Ah – livin’ the dream. You’re buying a house that backs onto a golf course. It’s so quiet. It’s beautifully-maintained green space. It’s super-convenient for those of us who love to golf. It all sounds absolutely fantastic. But is it too good to be true?
In this part of Ontario, it’s hard to find someone who doesn’t agree that there are simply too many golf courses to meet the demand in the sport.
Let’s face it… it’s not an inexpensive activity to embrace! Lessons for proper form and years of practice are pretty much a given. It’s a gear-driven sport, where crappy equipment tends to yield crappy results… and the gear isn’t cheap. Memberships or green fees, and naturally the inevitable purchase (or two) from the cart-bar vendors… it all adds up to a pricey day.
Young people, for a wide range of reasons, are not venturing into the sport in droves. Small courses are struggling to make ends meet in many cases, and yet the land they are situated on is extremely valuable. The outcome isn’t particularly surprising.
As a buyer, what do you need to be considering? Well, in the past, purchasing a home on a golf course came with one major risk – having a window blown out by an errant golf ball (likely hit by someone like myself.) Now, we have a bigger-picture risk to consider: What happens if this golf course turns into a residential housing development.
The combination of struggling golf courses and increasing land values (and governmental pressure for infill,) is a challenging one for buyers of these properties. It’s one thing to pay a premium to back onto a putting green; it’s quite another to have that space under construction for years and/or filled up with cookie-cutter townhomes. That wasn’t the dream, right?
As a Buyer, these are the things you need to consider. What’s going on in that adjacent golf course? If it closed, would my home lose value? (The short answer is: yes.)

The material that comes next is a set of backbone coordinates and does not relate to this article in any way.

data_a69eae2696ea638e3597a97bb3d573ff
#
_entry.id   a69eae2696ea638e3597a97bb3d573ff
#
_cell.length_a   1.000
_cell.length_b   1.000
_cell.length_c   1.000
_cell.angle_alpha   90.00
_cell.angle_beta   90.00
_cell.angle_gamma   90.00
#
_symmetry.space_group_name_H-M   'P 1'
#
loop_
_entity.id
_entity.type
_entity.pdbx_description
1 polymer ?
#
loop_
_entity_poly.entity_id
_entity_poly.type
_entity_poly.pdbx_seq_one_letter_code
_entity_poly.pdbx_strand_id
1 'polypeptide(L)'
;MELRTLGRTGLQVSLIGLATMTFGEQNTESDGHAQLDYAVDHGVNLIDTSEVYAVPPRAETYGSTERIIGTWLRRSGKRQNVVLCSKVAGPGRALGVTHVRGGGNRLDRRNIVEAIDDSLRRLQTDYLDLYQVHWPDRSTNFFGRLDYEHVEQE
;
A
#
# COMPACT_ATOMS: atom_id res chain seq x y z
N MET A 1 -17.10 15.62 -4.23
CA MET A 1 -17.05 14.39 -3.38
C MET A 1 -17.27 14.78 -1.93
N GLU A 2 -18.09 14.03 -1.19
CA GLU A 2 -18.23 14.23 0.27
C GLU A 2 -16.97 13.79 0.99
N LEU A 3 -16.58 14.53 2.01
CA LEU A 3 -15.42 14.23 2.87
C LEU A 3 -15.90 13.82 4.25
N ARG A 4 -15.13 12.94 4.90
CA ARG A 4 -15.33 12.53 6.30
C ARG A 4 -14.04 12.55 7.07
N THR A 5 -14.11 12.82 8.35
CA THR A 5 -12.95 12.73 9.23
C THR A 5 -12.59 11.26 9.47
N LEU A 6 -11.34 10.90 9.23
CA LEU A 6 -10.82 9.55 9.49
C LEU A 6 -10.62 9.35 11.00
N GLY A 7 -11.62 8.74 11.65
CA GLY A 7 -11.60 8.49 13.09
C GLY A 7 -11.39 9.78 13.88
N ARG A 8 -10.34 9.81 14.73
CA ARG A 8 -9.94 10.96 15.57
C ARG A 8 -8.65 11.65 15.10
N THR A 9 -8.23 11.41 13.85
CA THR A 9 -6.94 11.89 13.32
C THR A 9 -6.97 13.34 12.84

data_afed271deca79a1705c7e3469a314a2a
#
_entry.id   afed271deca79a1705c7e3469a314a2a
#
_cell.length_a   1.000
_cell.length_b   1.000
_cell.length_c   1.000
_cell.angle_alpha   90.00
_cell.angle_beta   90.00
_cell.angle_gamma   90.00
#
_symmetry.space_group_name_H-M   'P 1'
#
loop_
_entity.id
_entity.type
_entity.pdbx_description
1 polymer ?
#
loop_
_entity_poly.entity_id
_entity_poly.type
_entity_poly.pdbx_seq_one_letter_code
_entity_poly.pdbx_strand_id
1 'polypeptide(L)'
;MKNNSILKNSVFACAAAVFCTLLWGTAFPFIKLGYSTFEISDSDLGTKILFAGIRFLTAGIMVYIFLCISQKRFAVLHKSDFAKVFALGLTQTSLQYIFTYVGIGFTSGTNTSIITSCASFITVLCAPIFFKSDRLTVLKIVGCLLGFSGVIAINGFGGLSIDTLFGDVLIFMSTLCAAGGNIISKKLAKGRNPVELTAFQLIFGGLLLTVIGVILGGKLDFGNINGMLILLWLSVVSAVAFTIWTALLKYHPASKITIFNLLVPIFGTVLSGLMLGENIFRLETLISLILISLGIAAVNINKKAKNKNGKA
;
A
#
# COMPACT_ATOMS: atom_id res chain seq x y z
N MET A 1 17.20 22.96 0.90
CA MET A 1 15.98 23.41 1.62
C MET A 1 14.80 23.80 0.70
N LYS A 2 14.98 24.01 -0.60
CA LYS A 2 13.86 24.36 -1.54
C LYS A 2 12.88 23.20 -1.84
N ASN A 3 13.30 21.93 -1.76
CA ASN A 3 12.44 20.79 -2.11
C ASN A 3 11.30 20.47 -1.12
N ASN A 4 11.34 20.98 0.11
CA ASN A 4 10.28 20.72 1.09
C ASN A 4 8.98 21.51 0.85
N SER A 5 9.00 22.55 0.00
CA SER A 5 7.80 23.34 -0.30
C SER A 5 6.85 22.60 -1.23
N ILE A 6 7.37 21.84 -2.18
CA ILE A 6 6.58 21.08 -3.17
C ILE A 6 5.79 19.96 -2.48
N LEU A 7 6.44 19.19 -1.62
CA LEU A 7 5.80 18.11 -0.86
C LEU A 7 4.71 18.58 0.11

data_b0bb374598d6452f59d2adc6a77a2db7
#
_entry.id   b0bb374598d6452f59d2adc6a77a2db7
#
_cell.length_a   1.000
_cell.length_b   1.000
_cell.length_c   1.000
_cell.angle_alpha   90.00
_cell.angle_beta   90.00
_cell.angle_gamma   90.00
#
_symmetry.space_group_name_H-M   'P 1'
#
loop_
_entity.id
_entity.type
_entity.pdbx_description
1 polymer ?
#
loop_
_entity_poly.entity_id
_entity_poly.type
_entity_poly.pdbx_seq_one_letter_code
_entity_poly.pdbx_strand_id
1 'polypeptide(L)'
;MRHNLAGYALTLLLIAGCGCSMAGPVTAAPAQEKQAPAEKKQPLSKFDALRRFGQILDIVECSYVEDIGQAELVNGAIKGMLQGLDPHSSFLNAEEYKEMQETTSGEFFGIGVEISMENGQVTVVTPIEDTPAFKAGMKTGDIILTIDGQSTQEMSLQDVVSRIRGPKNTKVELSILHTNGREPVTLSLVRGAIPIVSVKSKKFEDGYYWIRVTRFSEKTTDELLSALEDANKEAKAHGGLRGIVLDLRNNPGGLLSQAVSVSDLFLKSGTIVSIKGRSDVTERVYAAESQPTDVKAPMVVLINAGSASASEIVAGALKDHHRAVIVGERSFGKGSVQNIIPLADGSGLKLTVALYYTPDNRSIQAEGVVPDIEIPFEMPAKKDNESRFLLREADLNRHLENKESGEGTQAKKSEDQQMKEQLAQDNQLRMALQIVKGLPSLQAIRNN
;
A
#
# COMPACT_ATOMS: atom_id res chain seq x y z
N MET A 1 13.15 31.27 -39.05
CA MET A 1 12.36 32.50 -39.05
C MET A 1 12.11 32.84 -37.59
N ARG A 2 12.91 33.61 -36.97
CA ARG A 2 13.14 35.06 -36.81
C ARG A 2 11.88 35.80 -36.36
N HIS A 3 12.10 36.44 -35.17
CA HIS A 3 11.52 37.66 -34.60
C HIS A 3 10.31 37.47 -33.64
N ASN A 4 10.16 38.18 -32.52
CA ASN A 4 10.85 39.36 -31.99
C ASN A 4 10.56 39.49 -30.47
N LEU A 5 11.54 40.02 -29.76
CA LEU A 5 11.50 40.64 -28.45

As a Seller, do you wait until the trend catches up to you – or do you make your move and sell while things are (beautifully) status quo and leave it to your Buyer to assume the risk that – someday – that pristine turf could turn in to a construction site.
It’s so important to work with a Realtor, on either side of this equation, who gets it. You may get caught up in the dream of golf-course living; but your Realtor should not be. They need to focus on the positives while also examining the potential downsides.
It’s also important to note that not all golf courses are suffering. Plenty of people – myself included – are besotted with the sport and happily contribute to its local economy. But, like any business, some thrive – some decline.
It’s also by no means a given that – even if a course wanted to sell to a residential developer – that the local community and powers-that-be would allow it. Development proposals have been successfully fought in Ontario on the basis that the golf course is historic and the natural habitats on it are critically important to our eco system. It’s not as simple as just flipping a switch and making a golf course into a condo development. Thankfully.
So, the way I see it, if you are selling or buying a home that backs onto a golf course in Ontario, there isn’t an easy answer to the question of, “Will it always be there?” What we have, I think, is not exclamation point, but a question mark. The only thing I can say for certain is that, whether you are on the Buying or the Selling side of things, you’d best work with a Realtor who doesn’t just see putting greens off in the distance.